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Facebook Plays the Underdog – The New York Times

Facebook Plays the Underdog – The New York Times

#Facebook #Plays #Underdog #York #Times

Payments would be better with crypto. Marcus says that allowing users to pay with dollars, euros and other fiat currencies via the Novi wallet would bring a lot of value. “So why not just do that and call it a day?” he writes. “Well, we might,” he says, but before deciding on that, he doesn’t want to “waste our shot” at incorporating stablecoins into an “open, interoperable protocol” for online payments. “To have the maximum impact, building a closed system using fiat only wasn’t going to cut it,” he writes.

Crypto advocates say blockchain technology allows for products that eliminate middlemen, credit checks and fees and allow people excluded from traditional financial services to transact anytime, anywhere. Marcus says that a well-designed stablecoin pegged to a fiat currency, backed one-to-one in cash reserves, would offer strong consumer protections. It would also be quicker to access funds than traditional bank accounts.

In practice, regulators are wary of stablecoins. A New York attorney general investigation of the popular stablecoin Tether found that the company minted tokens without reserves to back them. In recent weeks, the Treasury secretary, Janet Yellen, the S.E.C. chair, Gary Gensler, and Senator Elizabeth Warren have all expressed concerns about the crypto tokens.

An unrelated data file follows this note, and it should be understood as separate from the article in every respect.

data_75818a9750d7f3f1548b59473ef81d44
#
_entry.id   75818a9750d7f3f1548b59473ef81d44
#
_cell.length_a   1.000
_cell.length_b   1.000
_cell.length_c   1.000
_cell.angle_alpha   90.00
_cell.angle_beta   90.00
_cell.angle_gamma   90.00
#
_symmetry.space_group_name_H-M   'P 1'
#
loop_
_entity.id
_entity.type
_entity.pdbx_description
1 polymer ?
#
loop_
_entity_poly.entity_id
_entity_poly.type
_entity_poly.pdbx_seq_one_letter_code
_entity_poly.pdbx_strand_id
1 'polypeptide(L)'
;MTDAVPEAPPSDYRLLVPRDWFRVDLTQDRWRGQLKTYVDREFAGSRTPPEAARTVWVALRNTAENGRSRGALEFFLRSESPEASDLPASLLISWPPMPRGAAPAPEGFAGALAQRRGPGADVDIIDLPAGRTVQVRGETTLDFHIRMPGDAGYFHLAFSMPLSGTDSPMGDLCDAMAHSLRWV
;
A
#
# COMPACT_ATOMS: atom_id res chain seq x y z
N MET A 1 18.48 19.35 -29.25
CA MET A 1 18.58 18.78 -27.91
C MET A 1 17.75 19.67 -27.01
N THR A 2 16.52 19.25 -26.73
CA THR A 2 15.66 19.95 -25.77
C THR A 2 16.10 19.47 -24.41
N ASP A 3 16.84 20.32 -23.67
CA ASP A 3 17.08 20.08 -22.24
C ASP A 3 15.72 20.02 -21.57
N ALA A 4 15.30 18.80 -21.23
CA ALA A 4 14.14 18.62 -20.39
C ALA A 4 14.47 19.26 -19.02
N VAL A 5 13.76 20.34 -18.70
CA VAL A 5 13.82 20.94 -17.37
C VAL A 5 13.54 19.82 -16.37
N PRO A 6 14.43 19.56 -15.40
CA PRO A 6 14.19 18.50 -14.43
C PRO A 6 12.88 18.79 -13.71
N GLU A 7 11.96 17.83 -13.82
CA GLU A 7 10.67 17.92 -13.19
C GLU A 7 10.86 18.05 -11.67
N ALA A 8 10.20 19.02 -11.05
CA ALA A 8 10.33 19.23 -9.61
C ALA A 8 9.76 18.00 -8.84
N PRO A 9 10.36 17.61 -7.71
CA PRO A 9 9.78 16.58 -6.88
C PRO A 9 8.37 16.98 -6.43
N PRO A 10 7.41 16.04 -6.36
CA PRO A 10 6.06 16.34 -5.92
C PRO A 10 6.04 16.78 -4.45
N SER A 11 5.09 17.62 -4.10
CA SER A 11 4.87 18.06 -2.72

What happens next? “We will continue to persevere and demonstrate we can be a trusted player in this industry,” Marcus writes. The Novi wallet has licenses or approvals in nearly every U.S. state and the Diem stablecoin project “has addressed every legitimate concern,” he adds. Facebook’s digital wallet is ready to come to market, Marcus says, and “we deserve a fair shot.” Judging by Facebook’s difficulties getting to this point, regulators remain to be convinced.

Early data hint at a rise in “breakthrough” coronavirus infections. Preliminary numbers in some states showed that vaccinated people accounted for at least one in five new diagnosed cases, and for a higher percentage of hospitalizations and deaths than previously reported (though the absolute numbers remain very low). Gov. Greg Abbott of Texas, who has challenged mask and vaccine mandates in court, tested positive for the coronavirus yesterday. He is fully vaccinated and has no symptoms, his office said.

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